Word Geek Column, July 27, 2011

WORD GEEK word of the week: convivial

Spell to Write and Read markings:  con vi vi al (all first sounds)


  1. of or belonging to a feast or banquet; exhibits jovial or enjoyable companionship;
  2. fond of feasting or agreeable company; enjoys parties and high “feasts” (as in feast days such as Mardi Gras); someone known for particularly enjoying social events

Synonyms: social, festive, jovial, sociable

“One does not leave a convivial party before closing time.” — Winston Churchill

“The Irish people are generally known for their convivial spirit and hospitality.”

“His parties seemed always full of convivial companions and activities and were justifiably popular.”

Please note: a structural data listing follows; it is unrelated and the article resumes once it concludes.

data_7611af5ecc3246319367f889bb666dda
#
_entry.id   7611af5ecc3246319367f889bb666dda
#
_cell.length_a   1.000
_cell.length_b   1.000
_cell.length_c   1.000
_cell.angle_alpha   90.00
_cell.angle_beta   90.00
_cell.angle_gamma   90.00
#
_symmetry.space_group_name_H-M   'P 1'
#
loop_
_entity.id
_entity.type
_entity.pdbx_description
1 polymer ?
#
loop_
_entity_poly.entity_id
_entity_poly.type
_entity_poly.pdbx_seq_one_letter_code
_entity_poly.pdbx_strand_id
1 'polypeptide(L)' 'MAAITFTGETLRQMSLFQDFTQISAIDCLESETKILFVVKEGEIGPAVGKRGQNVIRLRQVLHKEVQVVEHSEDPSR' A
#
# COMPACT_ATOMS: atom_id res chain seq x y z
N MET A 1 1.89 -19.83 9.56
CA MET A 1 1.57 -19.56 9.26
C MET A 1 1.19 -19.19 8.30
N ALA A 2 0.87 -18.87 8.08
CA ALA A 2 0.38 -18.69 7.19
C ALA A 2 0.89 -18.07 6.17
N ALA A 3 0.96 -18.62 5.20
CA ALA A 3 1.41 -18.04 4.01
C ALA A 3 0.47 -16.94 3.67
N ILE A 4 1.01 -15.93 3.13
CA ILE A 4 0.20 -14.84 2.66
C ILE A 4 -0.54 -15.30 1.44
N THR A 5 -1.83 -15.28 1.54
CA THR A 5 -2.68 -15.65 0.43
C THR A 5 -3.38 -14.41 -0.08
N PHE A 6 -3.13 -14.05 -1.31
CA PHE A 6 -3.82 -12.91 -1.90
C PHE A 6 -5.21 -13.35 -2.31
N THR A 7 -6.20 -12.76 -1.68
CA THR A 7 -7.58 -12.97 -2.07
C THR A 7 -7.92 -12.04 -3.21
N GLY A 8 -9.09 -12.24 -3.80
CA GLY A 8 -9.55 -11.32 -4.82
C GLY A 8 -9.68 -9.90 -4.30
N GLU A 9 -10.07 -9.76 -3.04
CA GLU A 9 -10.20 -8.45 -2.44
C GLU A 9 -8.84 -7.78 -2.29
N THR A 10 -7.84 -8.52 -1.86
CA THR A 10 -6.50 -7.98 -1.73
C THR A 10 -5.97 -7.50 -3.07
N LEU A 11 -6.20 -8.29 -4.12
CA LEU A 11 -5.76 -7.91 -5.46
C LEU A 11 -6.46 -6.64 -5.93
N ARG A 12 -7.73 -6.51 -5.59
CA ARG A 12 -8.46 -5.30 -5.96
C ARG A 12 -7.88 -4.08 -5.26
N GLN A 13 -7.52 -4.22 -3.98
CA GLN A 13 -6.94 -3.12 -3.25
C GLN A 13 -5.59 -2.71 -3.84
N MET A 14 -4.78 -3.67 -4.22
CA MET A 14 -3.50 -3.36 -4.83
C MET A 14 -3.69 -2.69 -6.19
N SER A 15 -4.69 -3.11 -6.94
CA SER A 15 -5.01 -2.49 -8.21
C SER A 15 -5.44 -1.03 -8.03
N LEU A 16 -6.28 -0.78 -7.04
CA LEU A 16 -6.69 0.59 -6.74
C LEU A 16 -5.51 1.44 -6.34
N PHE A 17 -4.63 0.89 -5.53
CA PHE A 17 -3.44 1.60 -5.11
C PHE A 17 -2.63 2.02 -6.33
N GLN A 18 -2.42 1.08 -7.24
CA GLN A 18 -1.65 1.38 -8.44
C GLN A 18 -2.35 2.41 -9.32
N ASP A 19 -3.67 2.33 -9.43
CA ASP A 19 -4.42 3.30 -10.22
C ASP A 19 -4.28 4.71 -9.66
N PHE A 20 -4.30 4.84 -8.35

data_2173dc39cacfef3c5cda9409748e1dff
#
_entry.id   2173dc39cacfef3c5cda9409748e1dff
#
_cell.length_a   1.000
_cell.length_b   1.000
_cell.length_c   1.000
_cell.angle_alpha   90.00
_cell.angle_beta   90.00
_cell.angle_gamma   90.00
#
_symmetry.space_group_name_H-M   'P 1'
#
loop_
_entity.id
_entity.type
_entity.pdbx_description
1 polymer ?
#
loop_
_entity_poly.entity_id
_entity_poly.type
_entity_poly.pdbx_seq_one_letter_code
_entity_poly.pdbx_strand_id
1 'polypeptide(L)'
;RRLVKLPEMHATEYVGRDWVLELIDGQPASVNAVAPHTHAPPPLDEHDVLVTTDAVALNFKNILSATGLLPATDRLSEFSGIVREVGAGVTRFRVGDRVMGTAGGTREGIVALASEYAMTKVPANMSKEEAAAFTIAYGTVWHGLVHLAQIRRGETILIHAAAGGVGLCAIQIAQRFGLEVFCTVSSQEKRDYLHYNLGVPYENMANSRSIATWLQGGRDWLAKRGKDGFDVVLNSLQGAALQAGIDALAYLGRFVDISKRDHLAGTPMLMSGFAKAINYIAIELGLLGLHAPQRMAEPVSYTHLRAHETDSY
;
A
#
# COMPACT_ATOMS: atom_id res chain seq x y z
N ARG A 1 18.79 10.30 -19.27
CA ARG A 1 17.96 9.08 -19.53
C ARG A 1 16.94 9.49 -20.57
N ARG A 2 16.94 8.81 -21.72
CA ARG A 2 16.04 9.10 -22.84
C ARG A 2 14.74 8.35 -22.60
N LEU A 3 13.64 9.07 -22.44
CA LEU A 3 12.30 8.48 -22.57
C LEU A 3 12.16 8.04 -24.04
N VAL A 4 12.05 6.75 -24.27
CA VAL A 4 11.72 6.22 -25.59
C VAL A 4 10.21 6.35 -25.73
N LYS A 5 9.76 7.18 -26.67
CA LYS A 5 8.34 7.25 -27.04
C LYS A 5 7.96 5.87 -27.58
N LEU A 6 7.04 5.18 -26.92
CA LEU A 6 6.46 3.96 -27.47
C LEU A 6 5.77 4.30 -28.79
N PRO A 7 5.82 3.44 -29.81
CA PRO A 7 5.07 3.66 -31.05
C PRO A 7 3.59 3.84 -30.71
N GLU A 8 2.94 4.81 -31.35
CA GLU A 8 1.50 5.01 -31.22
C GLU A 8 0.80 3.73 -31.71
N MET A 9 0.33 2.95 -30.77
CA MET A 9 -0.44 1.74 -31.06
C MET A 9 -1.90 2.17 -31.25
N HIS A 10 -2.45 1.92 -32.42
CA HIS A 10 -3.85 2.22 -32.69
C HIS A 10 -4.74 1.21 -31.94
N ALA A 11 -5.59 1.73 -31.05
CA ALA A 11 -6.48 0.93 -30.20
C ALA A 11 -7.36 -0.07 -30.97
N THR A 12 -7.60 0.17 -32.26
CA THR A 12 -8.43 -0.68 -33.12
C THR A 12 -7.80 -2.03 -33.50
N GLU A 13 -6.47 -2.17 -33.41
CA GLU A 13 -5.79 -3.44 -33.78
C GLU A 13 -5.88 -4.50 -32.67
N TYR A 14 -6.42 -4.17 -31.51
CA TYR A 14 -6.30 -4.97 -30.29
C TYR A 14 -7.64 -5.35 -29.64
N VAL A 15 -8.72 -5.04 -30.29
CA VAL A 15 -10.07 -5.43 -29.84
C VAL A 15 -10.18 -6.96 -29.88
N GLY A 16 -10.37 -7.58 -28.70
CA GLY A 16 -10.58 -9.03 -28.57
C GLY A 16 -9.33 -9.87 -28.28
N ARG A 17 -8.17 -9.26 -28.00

Convivial is of Latin origin, from the Late Latin word convivialis, derived from convivium (feast) of the Latin period, from convivere (to carouse together), from com- (together) + vivere (to live).  Convivial came into English in 1669 with regard to its first meaning, above, and in 1754 with regard to its second meaning.  Convivial may be applied to an event or a person.

From the 1800s on, convivial has the connotation of being sociable in a more general sense than its earlier meaning in the 1700s, when it was used more closely connected to feasts or banquets.  The more recent meaning is still in use today.

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